Civil Aviation Authority of Nepal to finance airport improvement projectThe Civil Aviation Authority of Nepal has decided not to take a loan from the Asian Development Bank to implement package 4 of the Tribhuvan International Airport improvement project saying that its lengthy process would slow them down and eventually push up costs.
The Civil Aviation Authority of Nepal has decided not to take a loan from the Asian Development Bank to implement package 4 of the Tribhuvan International Airport improvement project saying that its lengthy process would slow them down and eventually push up costs.
Package 4 consists of soil filling works and building international parking bays and extending the parallel taxiway towards the northern end of the runway. This is the most important component of the Tribhuvan International Airport Air Transport Capacity Enhancement Project in terms of duration and cost.
Project chief Babu Ram Poudel said they would issue a re-tender notice for package 4 in the first week of March. “The Civil Aviation Authority of Nepal will finance the project now,” he told the Post.
Last December, the aviation authority revived the project after a two-year halt. The submission deadline had been set for January 22, 2019, but the invitation to bid for expansion works was abruptly cancelled before the last date. The bid was rescinded after financer Asian Development Bank made an objection that the project had called for tenders before the funding was even approved.
An Asian Development Bank official had told the Post then that their project funding deadline would end in December 2018, and that the bank and the aviation authority had agreed in principle to finance the project through other sources. But the aviation authority said that if they wait for the Asian Development Bank’s approval, it will take another five months to issue the tender for the project. “The project is already delayed by two years, and we don’t want further setbacks,” said Sanjiv Gautam, director general of the Civil Aviation Authority of Nepal. “So we decided to fund the project with our own resources.”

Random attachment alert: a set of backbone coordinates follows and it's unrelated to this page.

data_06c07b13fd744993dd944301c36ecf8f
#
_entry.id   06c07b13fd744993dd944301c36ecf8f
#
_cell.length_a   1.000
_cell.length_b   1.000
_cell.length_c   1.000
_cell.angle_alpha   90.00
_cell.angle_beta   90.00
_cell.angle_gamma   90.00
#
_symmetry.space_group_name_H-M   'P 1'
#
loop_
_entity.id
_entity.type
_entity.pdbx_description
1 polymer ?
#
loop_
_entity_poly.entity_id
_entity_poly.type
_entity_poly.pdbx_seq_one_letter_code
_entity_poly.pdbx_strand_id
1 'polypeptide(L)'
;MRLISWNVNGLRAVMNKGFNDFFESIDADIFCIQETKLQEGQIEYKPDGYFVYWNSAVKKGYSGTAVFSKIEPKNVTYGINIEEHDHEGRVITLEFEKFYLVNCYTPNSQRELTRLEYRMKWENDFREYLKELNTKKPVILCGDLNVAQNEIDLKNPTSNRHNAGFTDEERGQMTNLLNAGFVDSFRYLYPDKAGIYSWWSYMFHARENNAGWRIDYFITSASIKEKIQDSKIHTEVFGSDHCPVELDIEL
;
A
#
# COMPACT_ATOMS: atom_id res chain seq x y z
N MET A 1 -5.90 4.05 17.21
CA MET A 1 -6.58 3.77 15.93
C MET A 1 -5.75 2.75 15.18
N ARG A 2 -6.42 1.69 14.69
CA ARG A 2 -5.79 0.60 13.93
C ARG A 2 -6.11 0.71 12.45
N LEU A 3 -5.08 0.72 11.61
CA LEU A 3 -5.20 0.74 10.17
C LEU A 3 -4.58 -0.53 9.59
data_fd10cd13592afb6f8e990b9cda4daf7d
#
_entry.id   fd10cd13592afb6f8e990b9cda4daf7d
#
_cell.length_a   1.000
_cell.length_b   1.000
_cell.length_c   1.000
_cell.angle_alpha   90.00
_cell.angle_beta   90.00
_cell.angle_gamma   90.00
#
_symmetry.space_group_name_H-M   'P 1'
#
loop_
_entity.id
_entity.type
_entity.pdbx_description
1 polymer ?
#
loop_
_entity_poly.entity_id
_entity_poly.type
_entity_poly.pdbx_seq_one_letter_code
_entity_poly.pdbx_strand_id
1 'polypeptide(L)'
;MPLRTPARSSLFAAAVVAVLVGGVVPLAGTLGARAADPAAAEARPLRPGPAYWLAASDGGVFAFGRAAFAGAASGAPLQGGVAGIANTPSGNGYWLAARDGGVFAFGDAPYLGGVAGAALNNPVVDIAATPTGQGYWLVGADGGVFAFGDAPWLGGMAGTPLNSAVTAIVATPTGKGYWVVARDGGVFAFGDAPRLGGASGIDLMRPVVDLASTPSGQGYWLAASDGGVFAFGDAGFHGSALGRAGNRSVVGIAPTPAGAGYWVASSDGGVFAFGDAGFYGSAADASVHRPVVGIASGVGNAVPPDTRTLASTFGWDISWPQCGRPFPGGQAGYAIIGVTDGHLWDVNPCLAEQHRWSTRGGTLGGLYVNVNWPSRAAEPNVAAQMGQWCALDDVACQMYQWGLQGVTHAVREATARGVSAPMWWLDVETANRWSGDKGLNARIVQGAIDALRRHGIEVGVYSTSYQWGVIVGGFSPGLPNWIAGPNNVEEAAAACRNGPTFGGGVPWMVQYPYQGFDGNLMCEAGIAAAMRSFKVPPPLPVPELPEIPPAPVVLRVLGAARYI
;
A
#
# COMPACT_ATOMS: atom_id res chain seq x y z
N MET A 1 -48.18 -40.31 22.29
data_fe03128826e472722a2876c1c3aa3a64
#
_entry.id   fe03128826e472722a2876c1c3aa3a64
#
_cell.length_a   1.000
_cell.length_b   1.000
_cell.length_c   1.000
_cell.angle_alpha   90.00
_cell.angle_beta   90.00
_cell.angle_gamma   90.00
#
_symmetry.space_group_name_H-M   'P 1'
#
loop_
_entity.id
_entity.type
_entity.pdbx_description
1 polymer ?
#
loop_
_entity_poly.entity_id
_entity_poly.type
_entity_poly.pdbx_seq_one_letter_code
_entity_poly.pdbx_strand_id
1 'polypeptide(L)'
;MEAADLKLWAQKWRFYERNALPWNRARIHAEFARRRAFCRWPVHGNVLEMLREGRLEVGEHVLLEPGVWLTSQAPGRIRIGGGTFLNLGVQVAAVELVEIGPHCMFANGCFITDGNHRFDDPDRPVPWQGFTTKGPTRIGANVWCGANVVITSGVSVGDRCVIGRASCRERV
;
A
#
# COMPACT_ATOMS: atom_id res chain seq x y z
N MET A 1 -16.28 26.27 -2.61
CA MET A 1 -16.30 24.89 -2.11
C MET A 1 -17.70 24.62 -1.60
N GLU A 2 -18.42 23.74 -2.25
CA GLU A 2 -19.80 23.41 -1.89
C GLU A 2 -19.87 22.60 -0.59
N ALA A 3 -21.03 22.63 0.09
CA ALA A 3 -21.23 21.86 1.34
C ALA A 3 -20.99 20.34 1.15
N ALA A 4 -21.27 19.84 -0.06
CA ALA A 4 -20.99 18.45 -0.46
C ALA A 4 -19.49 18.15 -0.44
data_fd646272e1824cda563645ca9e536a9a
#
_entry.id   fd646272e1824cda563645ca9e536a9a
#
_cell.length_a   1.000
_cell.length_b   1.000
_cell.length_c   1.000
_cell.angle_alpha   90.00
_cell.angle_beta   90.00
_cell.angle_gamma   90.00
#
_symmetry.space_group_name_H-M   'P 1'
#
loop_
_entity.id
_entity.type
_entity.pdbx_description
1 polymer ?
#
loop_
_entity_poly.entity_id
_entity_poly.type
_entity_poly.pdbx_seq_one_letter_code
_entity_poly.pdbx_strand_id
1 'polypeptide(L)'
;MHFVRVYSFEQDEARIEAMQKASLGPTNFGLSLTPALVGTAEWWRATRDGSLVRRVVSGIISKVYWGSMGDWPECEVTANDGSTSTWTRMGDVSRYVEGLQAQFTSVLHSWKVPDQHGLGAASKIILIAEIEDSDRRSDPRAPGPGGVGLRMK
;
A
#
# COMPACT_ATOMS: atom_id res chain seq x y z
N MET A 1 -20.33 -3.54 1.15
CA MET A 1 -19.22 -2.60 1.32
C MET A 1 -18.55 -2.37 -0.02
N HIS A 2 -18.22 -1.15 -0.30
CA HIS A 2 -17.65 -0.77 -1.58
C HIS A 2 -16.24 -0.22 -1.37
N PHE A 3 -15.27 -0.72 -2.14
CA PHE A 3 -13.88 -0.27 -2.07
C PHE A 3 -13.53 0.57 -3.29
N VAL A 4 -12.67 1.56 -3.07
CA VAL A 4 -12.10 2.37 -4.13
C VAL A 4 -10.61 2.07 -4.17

The fourth package is the most critical part, and it will take at least three years to complete, Gautam said. One major component is supplying 2.1 million cubic metres of soil to fill the ravine on the northern side of the airport where 15 new parking bays will be constructed, according to the project. The project includes construction of around 450 metres of taxiway.
The Tribhuvan International Airport Air Transport Capacity Enhancement Project was broken up into four packages in December 2016 after sending off the original contractor, Spanish company Constructora Sanjose, for non-performance. The other three packages have already been contracted, according to the project.
The project hit a snag at the very start as the soil to be used as filler for the expansion of the runway was not available. Work was held up for a few days after the airport was closed when a Turkish Airlines jet crash-landed in March 2015.
There were further delays due to the 2015 earthquakes and fuel shortages. The project completion deadline was first extended to 2015 and then to 2016, but after even that looked unachievable, the date was pushed back to 2020. The revised deadline has now been set for 2021.
The soil filling works were suspended following controversy over the extraction of soil from a holy site. The previous contractor had removed soil from the Pashupati quarry to use as filler, and a writ was filed at the Supreme Court against it. The court issued a stay order preventing further removal. The Spanish company then stopped work after having removed 400,000 cubic metres of soil.
According to figures released by the airport, 4.34 million international passengers travelled through the airport last year. That marked an 11.70 percent increase over 2017. Passenger traffic at Nepal’s sole international airport has been growing since 2003, except for an 8 percent drop in 2015 when the country was struck by a severe earthquake.